Obviously, we need to add more lights. The "core" light is a light actor that I typically use close to the light fixture itself, next to the special lit light and the corona, which you have not added yet and we will go over in a moment. Duplicate the first light you made and disable the special lit function of the new one, making sure not to disturb the original light. The core does not need to be very big as far as radius is concerned, but it should have a decent brightness. Make the radius between 5-8, unless you made a freakishly big sample room. For tech lights, the brightness of the core will vary. But typically, a brightness between 65-90 is recommended. For the sake of the example, use 80. Knowing when to use a core is important. With hanging, or ceiling light fixtures, the presence of the core will be less obvious to the player. With a wall light, the player will distinctly see the core, and in the case of a wall mounted fixture the presence of a core is always a good idea.
Next, and this is especially good in the case of overhead lights, you will make a "cast" light. A cast light is the farthest surface that is touched by your light fixture's sphere of influence, and it goes hand in hand with the core. This means that it usually should be the second brightest light actor in your formation and that it always is pressed close against an opposing surface (floor, wall or otherwise). Now you do not ALWAYS need one, and in the case of side mounted fixtures you almost always won't (it's excessive). But for this sake of this tutorial, we're gonna add one. Make another duplicate of the special lit light, disable the special lit function, and focus on the brightness. Take it down a notch to 115-125. Next, go into its radius and place the numerical value on 3. Lastly, you're going to change the light type. If you click the slot you’ll get a scroll down list. Select Non-Incidence. Non-Incidence basically rounds your light radius into a orb, and is a softer variation of the cylinder light. Non-Incidence light have many uses, but for tech lights, especially overhanging ones, they are ideal for cast lighting. Now all you need to do is move the actor close to the ground level, directly under the fixture.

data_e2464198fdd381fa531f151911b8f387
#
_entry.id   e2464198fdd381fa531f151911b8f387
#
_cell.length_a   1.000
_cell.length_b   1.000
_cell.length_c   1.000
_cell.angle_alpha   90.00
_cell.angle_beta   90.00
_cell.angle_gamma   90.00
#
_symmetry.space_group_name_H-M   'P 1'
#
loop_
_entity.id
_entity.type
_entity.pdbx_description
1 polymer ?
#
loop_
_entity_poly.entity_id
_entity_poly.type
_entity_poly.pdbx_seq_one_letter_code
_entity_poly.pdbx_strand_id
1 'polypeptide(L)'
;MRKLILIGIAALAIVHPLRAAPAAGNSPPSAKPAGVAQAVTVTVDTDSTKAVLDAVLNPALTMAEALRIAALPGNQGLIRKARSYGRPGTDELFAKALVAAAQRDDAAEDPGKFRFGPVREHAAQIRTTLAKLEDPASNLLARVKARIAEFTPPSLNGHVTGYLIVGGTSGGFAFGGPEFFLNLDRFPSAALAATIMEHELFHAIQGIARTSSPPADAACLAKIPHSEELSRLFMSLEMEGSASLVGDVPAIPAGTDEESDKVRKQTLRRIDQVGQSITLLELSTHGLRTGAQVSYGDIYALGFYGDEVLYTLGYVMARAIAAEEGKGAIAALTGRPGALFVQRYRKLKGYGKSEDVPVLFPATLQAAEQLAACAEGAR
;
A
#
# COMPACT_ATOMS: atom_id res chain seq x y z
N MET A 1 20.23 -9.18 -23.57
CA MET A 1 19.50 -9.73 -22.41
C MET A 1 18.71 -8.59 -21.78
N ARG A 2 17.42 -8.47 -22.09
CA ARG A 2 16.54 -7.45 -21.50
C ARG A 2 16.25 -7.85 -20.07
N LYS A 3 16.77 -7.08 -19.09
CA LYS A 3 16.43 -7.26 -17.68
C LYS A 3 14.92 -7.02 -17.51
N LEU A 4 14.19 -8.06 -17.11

Now, we're going to need to do something a bit different. You see, all lights need contrast. And since our tech light has a tepid color, the contrasting tone needs to be cooler. In the middle of the light actor setup, above the cast and below the core, add a new light actor. Make the radius about 16. Set it up so brightness=25, hue=156, sat=166. Now, if you are experimenting with zone lighting, you may not have a need to use this feature. But we're not doing that for this tutorial. Rebuild Geometry and behold. Your own version should look something like this so far:
In that pic you can distinctly see the special lit light taking effect, but not to the degree we want it to yet. Besides, the Core, the Contrastor, and the Cast all working together.
We may as well go with the corona next. The light corona is the thing you see glowing from a light when you walk towards it, the bright center of the fixture. You don't always need them, and often many mappers overdo them to excess. But for tech lights they generally work very well, so let's learn how. To utilize this asset, duplicate either the special lit, the Cast, or the Core. The reason why it's easier to duplicate lights inside your fixture scheme is because you always keep the hue and saturation values constant. The first thing you need to do is go into brightness properties and reduce the numerical value to zero. All coronas should have brightness set to zero. Always. Next, disable the special lit value in your duplicate if that's where you copied it from and instead check the corona value to true. Never mind the lens flare option, that doesn't do anything. Next, you need to set a radius, because the radius will decide the visual range of the corona. Like for example, if it's set at twenty, player outside the twenty unit radius will not see the corona. That sucks. For this reason, it's a good idea to typically set it high. Use 90 for this example. Next, you need to prepare the corona itself. This is the most confusing part of light making. Go into the light actor's display properties and go to where it says Drawscale. Drawscale default is 1, and that's way too big for what you need. Set it somewhere between 0.1 and 0.2 for the sake of this example. You're almost done, but now you need to select the corona texture. If you open the texture package GenFX, you'll see a bunch of appropriate corona textures under the lens flare section. Now, and this is important, but just like you did selecting the texture for the light fixture when you were constructing your special lit actor, you'll need to select a white corona. This way the color hue does not conflict. There are several white ones you can try out, but for the sake of this tutorial use the texture "1". You need to apply this texture in the display property called "skin". Then you a need to move the light actor, which will look miniaturized in UED, into position just on the center of the fixture. If you did it right, and you rebuilt geometry, then you should see it glowing in UED. If not, either the corona is placed too far into the geometry itself or you do not have coronas enabled for UED. To fix that, check coronas=true in advanced options, under software rendering. If you see the corona, then you did it. But like I said, the corona texture choice makes a big difference. Look at these comparative shots.